Willowray Cleave Tor
A splendid tor can be found within Willowray Cleave, the name given to the plot that the majority of this rockpile resides in; plot 1817. Covering a large area, the tor extends from a low, flat pile at SX 78369 83226 at the very top of the woodland which features several shallow rock basins on its surface, on the edge of an enclosed moorland that is bracken-infested in summer months. The rocks stretch south-westward, culminating in a beautifully rugged outcrop at the boundary of three walls at SX 78314 83198, pictured above.
Hugging the boundary wall, the tor continues downhill becoming a little less distinct amid large, tumbled boulders all enshrouded in luxuriant moss. The broken rocks eventually come to a halt at SX 78262 83142 just above a quarry that is called East Wray (sometimes 'Wrey') Quarry, presenting as a small rock face with an overhang beneath a mass of granite, shown above. It is certain that the lower part of Willowray Cleave Tor was plundered for granite, the quarry being described in a book entitled 'In the footsteps of the Victorians' (2018, p.133) in a piece by Nick Walter; "The opening of the quarry may have coincided with the railway construction (1864-1866), implying it originated to supply granite for the railway engineering works, such as bridges, culverts and viaducts." It seems that the quarry closed sometime in the early 1950s leaving a deep scar on the wooded hillside, with an oddly placed spoil heap at SX 78205 83089. There is a very steep drop down to the quarry below the tor which is a bit unexpected so extra care must be taken.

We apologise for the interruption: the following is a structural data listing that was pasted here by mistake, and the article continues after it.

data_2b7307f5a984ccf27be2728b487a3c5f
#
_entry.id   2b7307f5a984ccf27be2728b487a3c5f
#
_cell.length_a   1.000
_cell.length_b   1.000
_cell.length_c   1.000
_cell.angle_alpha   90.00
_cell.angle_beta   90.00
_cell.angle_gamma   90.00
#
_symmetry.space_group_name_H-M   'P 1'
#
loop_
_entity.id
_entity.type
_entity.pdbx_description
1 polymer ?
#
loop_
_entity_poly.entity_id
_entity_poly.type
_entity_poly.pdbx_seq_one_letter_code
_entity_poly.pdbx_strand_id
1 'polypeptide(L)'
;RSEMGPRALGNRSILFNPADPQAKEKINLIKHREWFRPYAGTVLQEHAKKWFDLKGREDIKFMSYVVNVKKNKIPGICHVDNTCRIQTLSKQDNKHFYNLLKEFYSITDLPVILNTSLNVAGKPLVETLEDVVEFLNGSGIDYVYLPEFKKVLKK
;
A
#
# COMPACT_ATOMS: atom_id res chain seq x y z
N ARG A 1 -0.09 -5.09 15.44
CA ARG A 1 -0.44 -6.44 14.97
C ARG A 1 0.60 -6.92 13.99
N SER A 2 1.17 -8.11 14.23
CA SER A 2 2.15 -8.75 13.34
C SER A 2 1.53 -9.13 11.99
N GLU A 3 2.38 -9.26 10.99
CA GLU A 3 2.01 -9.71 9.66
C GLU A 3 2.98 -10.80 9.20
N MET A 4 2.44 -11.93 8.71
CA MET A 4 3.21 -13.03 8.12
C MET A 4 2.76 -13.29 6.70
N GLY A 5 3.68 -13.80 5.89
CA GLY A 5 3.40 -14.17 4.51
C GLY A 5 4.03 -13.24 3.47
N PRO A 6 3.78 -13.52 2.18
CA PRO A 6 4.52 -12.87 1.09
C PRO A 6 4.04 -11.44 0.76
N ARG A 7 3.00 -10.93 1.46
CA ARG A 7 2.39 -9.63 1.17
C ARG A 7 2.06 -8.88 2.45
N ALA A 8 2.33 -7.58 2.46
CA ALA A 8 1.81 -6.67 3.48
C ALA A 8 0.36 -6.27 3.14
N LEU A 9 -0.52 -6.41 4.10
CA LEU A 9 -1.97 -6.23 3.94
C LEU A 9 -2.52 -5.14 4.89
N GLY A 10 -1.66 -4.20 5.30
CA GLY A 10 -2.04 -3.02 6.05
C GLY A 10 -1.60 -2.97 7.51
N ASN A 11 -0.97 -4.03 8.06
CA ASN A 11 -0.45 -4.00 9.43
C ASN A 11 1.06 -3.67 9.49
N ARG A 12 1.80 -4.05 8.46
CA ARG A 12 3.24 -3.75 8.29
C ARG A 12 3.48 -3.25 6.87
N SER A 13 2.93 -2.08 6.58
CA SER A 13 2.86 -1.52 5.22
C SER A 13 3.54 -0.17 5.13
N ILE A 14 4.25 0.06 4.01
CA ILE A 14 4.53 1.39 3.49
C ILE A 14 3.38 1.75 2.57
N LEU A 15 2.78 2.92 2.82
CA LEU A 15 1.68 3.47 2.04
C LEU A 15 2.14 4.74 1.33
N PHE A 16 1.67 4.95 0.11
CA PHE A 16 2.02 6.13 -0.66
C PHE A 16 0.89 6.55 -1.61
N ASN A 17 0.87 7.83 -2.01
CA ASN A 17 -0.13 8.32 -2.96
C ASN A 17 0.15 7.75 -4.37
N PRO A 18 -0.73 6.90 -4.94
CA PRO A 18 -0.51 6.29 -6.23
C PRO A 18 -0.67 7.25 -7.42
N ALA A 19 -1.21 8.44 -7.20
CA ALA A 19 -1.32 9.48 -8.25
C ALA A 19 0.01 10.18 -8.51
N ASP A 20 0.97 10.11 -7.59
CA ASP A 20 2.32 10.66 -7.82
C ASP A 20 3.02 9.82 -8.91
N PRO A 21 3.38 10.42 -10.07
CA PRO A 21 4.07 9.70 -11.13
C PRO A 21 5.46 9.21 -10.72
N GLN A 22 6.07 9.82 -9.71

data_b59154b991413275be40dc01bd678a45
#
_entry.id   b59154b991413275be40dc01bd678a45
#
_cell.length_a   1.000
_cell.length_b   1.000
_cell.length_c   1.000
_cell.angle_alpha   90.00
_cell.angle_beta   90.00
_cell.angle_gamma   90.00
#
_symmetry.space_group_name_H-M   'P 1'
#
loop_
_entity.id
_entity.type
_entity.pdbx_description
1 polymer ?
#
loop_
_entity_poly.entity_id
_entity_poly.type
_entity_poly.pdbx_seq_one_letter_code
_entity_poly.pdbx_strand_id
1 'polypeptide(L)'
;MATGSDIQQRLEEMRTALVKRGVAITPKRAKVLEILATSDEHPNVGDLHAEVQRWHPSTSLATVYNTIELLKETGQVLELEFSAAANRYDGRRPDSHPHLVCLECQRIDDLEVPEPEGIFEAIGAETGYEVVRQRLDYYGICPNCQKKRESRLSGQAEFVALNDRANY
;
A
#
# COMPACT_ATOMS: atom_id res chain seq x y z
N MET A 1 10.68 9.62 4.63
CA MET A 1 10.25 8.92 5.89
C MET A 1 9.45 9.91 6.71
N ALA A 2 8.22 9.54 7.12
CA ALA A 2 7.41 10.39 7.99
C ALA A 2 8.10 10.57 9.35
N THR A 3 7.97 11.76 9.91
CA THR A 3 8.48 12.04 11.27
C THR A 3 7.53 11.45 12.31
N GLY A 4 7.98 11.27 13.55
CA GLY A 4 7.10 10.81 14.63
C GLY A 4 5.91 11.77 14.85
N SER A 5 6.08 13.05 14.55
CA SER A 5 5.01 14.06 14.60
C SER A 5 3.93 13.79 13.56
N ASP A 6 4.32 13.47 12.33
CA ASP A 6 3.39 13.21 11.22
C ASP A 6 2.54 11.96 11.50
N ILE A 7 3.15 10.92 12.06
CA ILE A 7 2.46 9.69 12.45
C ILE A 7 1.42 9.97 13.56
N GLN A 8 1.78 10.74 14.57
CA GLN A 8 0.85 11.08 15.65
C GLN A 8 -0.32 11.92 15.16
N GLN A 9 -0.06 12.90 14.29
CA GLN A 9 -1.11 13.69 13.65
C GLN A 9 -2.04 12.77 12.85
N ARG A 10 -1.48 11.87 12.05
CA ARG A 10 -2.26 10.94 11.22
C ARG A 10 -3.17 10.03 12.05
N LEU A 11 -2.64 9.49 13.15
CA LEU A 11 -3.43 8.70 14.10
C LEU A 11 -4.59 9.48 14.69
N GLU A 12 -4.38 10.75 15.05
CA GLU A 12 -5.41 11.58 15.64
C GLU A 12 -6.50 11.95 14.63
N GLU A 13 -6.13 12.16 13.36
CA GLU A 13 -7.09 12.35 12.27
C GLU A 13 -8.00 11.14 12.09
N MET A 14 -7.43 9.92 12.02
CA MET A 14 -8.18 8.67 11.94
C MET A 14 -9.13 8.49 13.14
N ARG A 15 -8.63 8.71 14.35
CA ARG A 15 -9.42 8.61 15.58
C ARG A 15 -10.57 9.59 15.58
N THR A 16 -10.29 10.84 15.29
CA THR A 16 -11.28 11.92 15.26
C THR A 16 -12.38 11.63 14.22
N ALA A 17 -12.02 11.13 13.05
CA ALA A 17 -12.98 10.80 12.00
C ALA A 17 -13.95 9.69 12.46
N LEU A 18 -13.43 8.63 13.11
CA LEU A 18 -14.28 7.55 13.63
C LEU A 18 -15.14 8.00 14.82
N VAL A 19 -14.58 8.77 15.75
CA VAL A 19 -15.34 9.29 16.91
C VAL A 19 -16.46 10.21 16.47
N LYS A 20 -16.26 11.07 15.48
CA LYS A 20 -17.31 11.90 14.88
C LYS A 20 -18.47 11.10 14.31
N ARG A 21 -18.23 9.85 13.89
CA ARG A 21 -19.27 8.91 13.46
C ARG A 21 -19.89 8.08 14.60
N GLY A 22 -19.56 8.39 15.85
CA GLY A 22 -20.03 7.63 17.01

The tor also boasts two outliers to the north, at SX 78278 83257 and SX 78325 83295 respectively. The outcrop at the former location is rather shabby straddling a barbed-wire fence while the latter at the top of the woodland, and pictured above, has much more to offer. This somewhat isolated rockpile presents as a tangled mass, but climb on its top to discover a wonderful rock basin measuring 58 cms in length, 38 cms in width and 12 cms in depth. It is a fine example albeit a rather muddy one and was noted by Paul Buck. Willowray Cleave Tor does reside on private land, although its southern extremities do come close to the northern boundary of East Wray Cleave which is public access.